English 389Y: London Fiction Since WWII (M. Coyle)
As this course focuses on 20th century “British” fiction, and on novels set in London, it will consider what it means to be “British” precisely as it considers London as a site for the globalization of the English language. We will read such works as Zadie Smith’s White Teeth, Joseph Conrad’s The Secret Agent, Buchi Emecheta’s In the Ditch, Beryl Gilroy’s Boy Sandwich, George Orwell’s Down and Out in Paris and London, Hanif Kureishi’s The Buddha of Suburbia, Doris Lessing’s In Pursuit of the English, Andrea Levy’s Small Island, Geoff Nicholson’s Bleeding London, Sam Selvon’s The Lonely Londoners, Rebecca West’s The Return of the Soldier, Virginia Woolf’s Mrs. Dalloway. The course will include visits from some of these writers. Professor Coyle.
English 338Y: Museum Theory (M. Coyle)
Britain, and London in particular, is the inventor of our modern idea of the museum. Quite simply, there is no better place in the world to consider what a museum is and does. In the past twenty years or so it has become increasingly obvious that museums do not merely present a sampling of things as they are and have been, but rather play a very active role in shaping not only our particular ideas about history, but also our very sense of what counts as history, and even of what counts as knowledge. Modern museums can be intense intellectual experiences, and they can also be just fun. Our course is designed to make all of you more aware consumers and consulters of the learning gathered in such institutions, and the second half of the course will be largely student-driven. All students will present on some aspect of one particular museum or gallery.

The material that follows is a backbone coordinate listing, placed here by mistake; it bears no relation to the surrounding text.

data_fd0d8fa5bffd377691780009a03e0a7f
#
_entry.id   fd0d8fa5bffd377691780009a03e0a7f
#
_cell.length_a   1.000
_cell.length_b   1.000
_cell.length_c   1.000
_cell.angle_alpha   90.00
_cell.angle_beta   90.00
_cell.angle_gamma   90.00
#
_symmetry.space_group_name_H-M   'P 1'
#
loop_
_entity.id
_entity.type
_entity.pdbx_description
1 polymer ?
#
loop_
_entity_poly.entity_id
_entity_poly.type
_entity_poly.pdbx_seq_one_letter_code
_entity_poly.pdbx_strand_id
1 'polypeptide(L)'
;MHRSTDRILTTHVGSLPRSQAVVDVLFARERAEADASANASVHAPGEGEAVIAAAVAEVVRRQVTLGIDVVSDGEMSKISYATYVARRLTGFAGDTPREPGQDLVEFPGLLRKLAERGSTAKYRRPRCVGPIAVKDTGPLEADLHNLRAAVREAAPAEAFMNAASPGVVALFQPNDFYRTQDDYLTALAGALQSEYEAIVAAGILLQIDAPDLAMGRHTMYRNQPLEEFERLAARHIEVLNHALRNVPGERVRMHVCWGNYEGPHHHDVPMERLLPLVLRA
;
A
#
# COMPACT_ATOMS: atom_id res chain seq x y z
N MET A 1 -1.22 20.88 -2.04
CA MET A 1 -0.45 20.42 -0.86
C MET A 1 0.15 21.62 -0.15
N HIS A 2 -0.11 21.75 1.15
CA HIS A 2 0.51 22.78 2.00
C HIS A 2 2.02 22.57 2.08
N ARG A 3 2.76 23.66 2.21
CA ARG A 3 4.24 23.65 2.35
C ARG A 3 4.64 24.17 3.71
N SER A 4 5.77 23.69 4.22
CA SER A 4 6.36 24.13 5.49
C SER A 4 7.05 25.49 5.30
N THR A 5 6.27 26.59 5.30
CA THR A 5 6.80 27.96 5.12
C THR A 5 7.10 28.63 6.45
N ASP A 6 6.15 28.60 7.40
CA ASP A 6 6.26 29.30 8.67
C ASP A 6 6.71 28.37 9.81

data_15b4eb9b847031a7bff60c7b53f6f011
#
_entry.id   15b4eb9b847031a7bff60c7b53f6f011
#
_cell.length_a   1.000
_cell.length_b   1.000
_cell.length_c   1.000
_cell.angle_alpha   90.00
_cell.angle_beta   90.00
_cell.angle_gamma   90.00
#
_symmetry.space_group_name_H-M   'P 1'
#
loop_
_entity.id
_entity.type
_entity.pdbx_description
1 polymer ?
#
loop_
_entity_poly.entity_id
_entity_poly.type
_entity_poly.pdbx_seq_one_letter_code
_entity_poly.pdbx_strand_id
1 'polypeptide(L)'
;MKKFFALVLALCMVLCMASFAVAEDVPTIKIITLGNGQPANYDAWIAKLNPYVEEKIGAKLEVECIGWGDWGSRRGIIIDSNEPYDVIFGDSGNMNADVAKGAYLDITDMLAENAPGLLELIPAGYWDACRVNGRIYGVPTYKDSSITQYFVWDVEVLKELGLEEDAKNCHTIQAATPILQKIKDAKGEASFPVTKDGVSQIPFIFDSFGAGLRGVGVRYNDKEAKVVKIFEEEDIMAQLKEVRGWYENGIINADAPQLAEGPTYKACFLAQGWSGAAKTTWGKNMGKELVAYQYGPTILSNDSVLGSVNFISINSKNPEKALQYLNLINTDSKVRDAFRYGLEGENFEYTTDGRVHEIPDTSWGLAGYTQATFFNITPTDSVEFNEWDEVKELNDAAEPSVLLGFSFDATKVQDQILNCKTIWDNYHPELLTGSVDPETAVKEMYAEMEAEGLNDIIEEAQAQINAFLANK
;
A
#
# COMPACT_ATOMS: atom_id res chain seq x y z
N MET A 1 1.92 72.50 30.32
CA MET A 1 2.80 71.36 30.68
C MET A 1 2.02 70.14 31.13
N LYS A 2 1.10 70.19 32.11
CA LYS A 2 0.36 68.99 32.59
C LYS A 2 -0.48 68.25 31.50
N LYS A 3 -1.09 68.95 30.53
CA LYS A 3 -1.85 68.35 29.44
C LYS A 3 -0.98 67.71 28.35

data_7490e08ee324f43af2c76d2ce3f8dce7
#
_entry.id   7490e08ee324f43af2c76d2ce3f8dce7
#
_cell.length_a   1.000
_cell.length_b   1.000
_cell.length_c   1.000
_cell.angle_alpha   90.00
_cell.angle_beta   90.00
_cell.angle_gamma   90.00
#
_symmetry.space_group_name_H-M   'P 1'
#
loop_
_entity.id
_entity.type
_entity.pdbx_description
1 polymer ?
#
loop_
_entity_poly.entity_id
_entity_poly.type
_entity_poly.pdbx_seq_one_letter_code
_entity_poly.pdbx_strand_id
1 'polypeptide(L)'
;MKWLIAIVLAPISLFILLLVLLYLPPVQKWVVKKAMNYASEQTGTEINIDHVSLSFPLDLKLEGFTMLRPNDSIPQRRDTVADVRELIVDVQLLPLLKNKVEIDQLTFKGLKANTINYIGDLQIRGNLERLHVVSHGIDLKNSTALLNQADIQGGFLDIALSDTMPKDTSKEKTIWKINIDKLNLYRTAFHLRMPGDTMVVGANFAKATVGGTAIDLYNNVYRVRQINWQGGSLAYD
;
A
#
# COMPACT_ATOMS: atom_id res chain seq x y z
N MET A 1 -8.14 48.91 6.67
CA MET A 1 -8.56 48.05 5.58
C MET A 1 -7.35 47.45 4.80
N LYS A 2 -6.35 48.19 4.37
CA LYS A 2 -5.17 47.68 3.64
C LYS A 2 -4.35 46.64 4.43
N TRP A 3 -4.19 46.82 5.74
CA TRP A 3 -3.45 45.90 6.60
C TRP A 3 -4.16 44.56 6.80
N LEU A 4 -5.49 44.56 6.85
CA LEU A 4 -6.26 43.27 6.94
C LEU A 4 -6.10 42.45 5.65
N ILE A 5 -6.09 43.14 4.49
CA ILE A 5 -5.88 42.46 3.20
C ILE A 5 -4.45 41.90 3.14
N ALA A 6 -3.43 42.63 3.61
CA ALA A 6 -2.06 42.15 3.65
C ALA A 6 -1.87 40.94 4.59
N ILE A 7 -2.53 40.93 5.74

ENGL 332Y: Contemporary London Theater and Culture (M. Punter)
A study of drama, both classic and modern, as represented by plays in production in London during the spring of 2016. All students will see 10-12 plays, focusing on theoretical and technical aspects of drama, as well as on what specific productions reveal about British culture and contemporary London.
HIST 349Y: History of the City of London (K. Layton-Jones)
A lecture course taught by Dr. Katy Layton-Jones, an expert on the social, cultural and architectural history of the city. Weekly walking tours led by Dr. Layton-Jones will enable students to move outside the classroom and explore the city’s varied past.
The London English program will travel to four Medieval cities. A day trip to Oxford is planned as well as three possible separate overnight trips to Bath, Canterbury, and Durham.